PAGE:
Meet Beacon, a Golden Retriever Therapy Dog and Team U.S.A. Gymnastics' 'Goodest Boy'

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Beacon is a Golden Retriever working as a therapy dog with a really cool job — working with the U.S.A. Gymnastics team. And he's such a good boy!

On June 28, 2024, The New York Times introduced us to Beacon and shared his unique role with U.S.A Gymnastics and the important work he's doing. Take a look!

Beacon is a 4-year-old Golden Retriever who works as a therapy dog with the U.S.A. Gymnastics team.

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According to his profile in The New York Times, Beacon attends major events with the U.S.A. team, including qualifying trials and competitions leading up to the Paris Olympics next month.

Beacon joined the team last year along with his human, Tracey Callahan Molnar and he has played an important role since the U.S.A. Gymnastics has committed to growing and "promote a culture that protects the well-being of its athletes."

Beacon's job, which comes with the title "Goodest Boy," is to help coaches and athletes during the stressful times of competition. Recently, he joined the women's national team ahead of their first night of competition at the Olympic trials.

He sits near stressed team members and gets belly rubs to calm and comfort them. He also gives gentle face kisses to those who need them.

"He's tired now," Molnar said, according to ESPN. "I think we did important work. It was a rough night for some of the gymnasts, and I think Beacon helped celebrate the good stuff and be there and give support for the challenges."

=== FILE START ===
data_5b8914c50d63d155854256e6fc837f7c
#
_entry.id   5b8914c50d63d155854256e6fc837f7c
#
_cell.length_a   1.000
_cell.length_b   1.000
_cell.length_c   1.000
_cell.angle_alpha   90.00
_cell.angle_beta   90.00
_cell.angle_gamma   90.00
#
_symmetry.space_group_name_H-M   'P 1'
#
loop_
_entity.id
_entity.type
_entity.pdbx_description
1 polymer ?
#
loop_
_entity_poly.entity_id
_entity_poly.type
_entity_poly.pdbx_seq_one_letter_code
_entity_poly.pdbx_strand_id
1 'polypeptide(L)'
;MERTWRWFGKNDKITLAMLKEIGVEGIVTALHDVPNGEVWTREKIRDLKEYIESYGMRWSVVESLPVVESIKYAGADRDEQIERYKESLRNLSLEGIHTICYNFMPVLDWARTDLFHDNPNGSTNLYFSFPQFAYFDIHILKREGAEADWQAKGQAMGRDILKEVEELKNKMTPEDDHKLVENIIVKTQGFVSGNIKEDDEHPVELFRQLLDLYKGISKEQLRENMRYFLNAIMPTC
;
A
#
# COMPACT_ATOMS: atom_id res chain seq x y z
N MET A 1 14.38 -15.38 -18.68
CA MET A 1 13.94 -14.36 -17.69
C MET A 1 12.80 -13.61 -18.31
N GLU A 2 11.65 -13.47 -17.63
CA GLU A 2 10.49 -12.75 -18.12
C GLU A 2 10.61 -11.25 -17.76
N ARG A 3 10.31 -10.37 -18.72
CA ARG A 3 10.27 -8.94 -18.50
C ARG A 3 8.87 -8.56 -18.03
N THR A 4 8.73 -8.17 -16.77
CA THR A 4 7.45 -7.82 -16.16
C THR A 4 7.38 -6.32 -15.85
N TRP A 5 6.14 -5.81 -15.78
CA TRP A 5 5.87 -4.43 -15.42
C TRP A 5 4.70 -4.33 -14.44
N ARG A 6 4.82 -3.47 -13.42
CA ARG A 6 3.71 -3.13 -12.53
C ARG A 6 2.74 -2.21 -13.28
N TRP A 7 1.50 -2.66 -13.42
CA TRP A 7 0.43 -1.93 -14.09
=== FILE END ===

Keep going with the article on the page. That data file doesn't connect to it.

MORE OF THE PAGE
After the most recent event, Beacon spent about 40 minutes on the arena floor with the coaches and gymnasts. In total, he was available in some capacity for 15 hours during the day.

"He picks up on the stress and will pull to that person immediately," Molnar said. "They absorb the stress of the people they're relieving the stress off of. So even though he might be lying still for two hours, he's wiped out afterward."

But Beacon loves his job, and it's clearly a calling for him since he's so good at helping relieve stress in even the most stressful situations. “Even if he’s tired, even if he has been working for 12 hours, the second he hears his name, he’s like, ‘I’m up and ready and I want to say hi. Who wants to be close to me?’” Molnar shared.

Last year, Beacon was the main therapy dog working with the team, but this year, another pup has been enlisted to help as well. Plus, for some events, more trained therapy dogs are called on to help keep the athletes and coaches as stress-free as possible.

What Does a Therapy Dog Do?

According to the Alliance of Therapy Dogs, therapy dogs, sometimes called emotional support dogs, help comfort and affectionate people who aren't their family. The settings where they work vary widely. Therapy dogs are used in hospitals, schools, nursing homes, competitions, disaster areas, and more.

An important distinction for therapy dogs is they're not service dogs, which the American Kennel Club notes.

"Therapy dogs are not service dogs. Service dogs are dogs who are specially trained to perform specific tasks to help a person who has a disability," the organization explains. "Therapy dogs do not have the same special access as service dogs."